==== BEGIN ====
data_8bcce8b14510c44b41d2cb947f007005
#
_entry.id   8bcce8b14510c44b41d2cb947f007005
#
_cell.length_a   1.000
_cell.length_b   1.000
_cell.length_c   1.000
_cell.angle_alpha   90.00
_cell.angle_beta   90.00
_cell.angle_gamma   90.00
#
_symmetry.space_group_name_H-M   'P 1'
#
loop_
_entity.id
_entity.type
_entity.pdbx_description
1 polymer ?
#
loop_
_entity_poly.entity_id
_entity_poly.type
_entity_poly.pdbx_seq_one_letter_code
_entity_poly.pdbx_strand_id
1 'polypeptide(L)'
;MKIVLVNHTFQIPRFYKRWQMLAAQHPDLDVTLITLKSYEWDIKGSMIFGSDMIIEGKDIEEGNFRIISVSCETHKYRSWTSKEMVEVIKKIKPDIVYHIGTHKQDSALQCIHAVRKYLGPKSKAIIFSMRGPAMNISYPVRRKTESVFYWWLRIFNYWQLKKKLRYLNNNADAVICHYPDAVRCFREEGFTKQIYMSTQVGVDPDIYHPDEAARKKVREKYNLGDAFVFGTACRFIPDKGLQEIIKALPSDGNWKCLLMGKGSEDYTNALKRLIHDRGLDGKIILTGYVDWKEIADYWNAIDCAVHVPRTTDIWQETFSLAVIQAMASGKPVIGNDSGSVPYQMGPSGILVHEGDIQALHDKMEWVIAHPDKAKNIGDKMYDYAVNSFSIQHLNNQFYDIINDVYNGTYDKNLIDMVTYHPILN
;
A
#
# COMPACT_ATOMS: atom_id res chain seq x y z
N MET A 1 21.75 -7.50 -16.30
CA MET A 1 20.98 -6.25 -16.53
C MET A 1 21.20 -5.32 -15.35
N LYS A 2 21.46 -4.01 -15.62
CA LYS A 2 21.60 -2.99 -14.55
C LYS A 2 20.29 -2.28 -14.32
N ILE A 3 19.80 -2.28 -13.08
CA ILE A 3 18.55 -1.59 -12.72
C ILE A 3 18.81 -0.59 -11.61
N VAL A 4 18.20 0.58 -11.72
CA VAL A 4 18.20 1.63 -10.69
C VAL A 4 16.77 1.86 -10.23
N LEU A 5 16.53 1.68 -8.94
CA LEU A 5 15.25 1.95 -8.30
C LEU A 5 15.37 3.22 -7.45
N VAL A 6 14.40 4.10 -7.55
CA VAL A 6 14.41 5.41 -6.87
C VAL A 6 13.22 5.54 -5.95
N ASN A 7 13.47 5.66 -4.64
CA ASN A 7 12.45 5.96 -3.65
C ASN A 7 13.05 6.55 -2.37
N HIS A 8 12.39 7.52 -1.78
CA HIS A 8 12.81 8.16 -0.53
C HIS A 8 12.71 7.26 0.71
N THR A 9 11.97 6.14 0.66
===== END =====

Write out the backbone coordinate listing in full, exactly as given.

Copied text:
data_8bcce8b14510c44b41d2cb947f007005
#
_entry.id   8bcce8b14510c44b41d2cb947f007005
#
_cell.length_a   1.000
_cell.length_b   1.000
_cell.length_c   1.000
_cell.angle_alpha   90.00
_cell.angle_beta   90.00
_cell.angle_gamma   90.00
#
_symmetry.space_group_name_H-M   'P 1'
#
loop_
_entity.id
_entity.type
_entity.pdbx_description
1 polymer ?
#
loop_
_entity_poly.entity_id
_entity_poly.type
_entity_poly.pdbx_seq_one_letter_code
_entity_poly.pdbx_strand_id
1 'polypeptide(L)'
;MKIVLVNHTFQIPRFYKRWQMLAAQHPDLDVTLITLKSYEWDIKGSMIFGSDMIIEGKDIEEGNFRIISVSCETHKYRSWTSKEMVEVIKKIKPDIVYHIGTHKQDSALQCIHAVRKYLGPKSKAIIFSMRGPAMNISYPVRRKTESVFYWWLRIFNYWQLKKKLRYLNNNADAVICHYPDAVRCFREEGFTKQIYMSTQVGVDPDIYHPDEAARKKVREKYNLGDAFVFGTACRFIPDKGLQEIIKALPSDGNWKCLLMGKGSEDYTNALKRLIHDRGLDGKIILTGYVDWKEIADYWNAIDCAVHVPRTTDIWQETFSLAVIQAMASGKPVIGNDSGSVPYQMGPSGILVHEGDIQALHDKMEWVIAHPDKAKNIGDKMYDYAVNSFSIQHLNNQFYDIINDVYNGTYDKNLIDMVTYHPILN
;
A
#
# COMPACT_ATOMS: atom_id res chain seq x y z
N MET A 1 21.75 -7.50 -16.30
CA MET A 1 20.98 -6.25 -16.53
C MET A 1 21.20 -5.32 -15.35
N LYS A 2 21.46 -4.01 -15.62
CA LYS A 2 21.60 -2.99 -14.55
C LYS A 2 20.29 -2.28 -14.32
N ILE A 3 19.80 -2.28 -13.08
CA ILE A 3 18.55 -1.59 -12.72
C ILE A 3 18.81 -0.59 -11.61
N VAL A 4 18.20 0.58 -11.72
CA VAL A 4 18.20 1.63 -10.69
C VAL A 4 16.77 1.86 -10.23
N LEU A 5 16.53 1.68 -8.94
CA LEU A 5 15.25 1.95 -8.30
C LEU A 5 15.37 3.22 -7.45
N VAL A 6 14.40 4.10 -7.55
CA VAL A 6 14.41 5.41 -6.87
C VAL A 6 13.22 5.54 -5.95
N ASN A 7 13.47 5.66 -4.64
CA ASN A 7 12.45 5.96 -3.65
C ASN A 7 13.05 6.55 -2.37
N HIS A 8 12.39 7.52 -1.78
CA HIS A 8 12.81 8.16 -0.53
C HIS A 8 12.71 7.26 0.71
N THR A 9 11.97 6.14 0.66